Nobody could accuse Chinese telecommunications vendor Huawei of not being ambitious. After winning a number of significant deals with Australian telcos over the past half-decade since it entered Australia, the company this week flagged plans to establish itself as a consumer brand Down Under in its own right.
Up until now, the company has generally worked through carrier partners to get its consumer-level products rebadged and into Australian hands, rather than using its own brand as it does in its home market, as well as inking deals at the network infrastructure layer with the likes of Optus.
A good example of this would be the way that Telstra is currently selling its T-Touch Tab Android tablet, which is a rebadge of a Huawei device. Vodafone, too, has re-badged Huawei mobile broadband dongles for sale locally.
But at a glitzy launch event in Sydney this week, Huawei flagged plans to change all that.
“More than half of all Australians are already using Huawei’s products, including mobile phones, tablets and wireless dongles, which are customised and rebadged by the operator,” said Mark Treadwell, head of devices marketing at Huawei Australia. “While we will continue to work closely with our key partners, Huawei will now also have a brand of its own.”
Spearheading Huawei’s push into the local consumer market next year will be its IDEOS X5 and X6 handsets, which are expected to hit Australia in the second quarter of 2011. Huawei is currently talking with telcos and channel partners about how the devices will sell locally.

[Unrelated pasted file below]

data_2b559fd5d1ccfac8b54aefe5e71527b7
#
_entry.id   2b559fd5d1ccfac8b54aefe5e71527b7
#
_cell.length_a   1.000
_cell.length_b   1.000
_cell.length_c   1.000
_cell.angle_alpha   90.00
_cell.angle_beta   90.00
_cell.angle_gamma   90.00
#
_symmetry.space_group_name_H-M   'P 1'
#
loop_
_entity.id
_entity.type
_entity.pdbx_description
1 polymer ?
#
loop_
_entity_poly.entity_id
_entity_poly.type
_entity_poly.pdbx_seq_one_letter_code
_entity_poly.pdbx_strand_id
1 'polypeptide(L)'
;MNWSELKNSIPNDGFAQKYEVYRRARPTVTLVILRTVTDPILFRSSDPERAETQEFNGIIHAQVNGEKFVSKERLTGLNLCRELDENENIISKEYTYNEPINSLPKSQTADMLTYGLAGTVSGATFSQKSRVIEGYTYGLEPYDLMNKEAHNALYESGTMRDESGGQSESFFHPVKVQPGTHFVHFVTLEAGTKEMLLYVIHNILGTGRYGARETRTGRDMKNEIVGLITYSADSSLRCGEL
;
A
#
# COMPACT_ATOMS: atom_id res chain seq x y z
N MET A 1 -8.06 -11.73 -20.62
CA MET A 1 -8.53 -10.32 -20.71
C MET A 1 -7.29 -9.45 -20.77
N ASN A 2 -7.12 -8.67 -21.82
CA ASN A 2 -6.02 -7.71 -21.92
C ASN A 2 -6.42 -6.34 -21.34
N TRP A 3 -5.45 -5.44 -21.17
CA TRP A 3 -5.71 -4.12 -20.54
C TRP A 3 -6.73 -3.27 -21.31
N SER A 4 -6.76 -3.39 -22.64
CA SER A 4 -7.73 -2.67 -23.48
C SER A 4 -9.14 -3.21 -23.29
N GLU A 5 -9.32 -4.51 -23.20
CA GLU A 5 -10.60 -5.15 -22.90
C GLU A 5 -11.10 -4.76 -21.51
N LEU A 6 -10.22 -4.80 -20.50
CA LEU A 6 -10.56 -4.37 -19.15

Both handsets feature similar specifications to high-end Android mobiles available from rival vendors like HTC, Samsung, Sony Ericsson and LG locally. For example, both devices run on version 2.2 (Froyo) of the Android operating system. The X5 comes with a 3.8″ capacitive touchscreen and a 5 megapixel camera and supports the HSDPA mobile broadband standard.
The X6 features even higher specifications — with a 4.1″ screen, HD video recording capability, Dolby mobile surround sound and HDMI features, and supporting peak download speeds of 14.4Mbps. Like other high-end Android smartphones, it also has a 1GHz Snapdragon CPU.
Despite the high-end approach, though, Huawei hasn’t shed its reputation for cheap prices.
“We believe that people have been paying too much for the latest mobile technology,” said Treadwell, “and we can give consumers a choice of affordable mobile devices without compromising on innovative design and cutting-edge technology. This is about making high-tech devices within everyone’s reach.”
The Sydney event was held at the Simmer on the Bay restaurant. Local band Hungry Kids of Hungry played, and street artists Beastman and Max Berry erected an artwork for the night (see photos below).
Image credit: Huawei